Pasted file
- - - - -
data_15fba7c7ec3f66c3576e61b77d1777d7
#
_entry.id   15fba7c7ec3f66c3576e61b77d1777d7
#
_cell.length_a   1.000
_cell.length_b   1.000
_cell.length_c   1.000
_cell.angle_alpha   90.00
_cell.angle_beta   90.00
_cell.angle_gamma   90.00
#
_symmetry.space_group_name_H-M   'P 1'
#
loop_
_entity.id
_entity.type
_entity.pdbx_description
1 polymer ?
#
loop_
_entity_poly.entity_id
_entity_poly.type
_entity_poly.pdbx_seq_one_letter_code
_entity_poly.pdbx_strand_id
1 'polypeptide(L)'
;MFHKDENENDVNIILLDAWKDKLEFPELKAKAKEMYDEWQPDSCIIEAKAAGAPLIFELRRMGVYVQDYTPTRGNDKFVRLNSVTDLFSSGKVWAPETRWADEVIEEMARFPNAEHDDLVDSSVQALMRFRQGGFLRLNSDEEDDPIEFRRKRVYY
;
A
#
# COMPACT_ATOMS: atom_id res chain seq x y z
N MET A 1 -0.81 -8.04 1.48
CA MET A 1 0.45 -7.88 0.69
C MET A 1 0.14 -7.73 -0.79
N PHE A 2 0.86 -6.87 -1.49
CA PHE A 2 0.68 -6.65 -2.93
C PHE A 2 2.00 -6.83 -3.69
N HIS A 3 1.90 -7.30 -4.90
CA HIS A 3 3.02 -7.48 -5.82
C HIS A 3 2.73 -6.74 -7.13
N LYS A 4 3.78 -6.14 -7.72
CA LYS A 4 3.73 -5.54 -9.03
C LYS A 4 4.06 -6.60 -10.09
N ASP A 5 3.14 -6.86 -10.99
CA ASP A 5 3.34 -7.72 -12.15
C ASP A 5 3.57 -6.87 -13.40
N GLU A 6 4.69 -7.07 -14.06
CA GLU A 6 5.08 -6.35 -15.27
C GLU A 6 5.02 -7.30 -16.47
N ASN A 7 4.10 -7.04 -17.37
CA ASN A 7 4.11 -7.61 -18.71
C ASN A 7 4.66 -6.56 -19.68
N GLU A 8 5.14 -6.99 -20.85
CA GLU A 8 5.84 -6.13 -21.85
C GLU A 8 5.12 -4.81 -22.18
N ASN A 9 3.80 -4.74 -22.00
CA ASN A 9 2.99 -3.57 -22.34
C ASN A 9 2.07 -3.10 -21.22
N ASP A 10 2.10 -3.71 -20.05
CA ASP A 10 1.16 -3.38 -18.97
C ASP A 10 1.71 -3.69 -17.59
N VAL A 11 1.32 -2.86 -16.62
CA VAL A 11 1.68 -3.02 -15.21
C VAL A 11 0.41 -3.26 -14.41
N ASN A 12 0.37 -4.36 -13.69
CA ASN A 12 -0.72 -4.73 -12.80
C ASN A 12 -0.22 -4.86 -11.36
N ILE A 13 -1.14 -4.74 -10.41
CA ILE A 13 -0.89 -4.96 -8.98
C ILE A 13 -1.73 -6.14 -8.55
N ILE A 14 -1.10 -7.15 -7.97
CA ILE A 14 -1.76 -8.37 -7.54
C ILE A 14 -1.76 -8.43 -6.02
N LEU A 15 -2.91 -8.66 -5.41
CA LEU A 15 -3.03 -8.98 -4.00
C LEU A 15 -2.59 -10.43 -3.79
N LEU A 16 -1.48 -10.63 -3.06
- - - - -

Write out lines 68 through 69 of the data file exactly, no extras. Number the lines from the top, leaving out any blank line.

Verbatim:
CA ILE A 13 -0.89 -4.96 -8.98
C ILE A 13 -1.73 -6.14 -8.55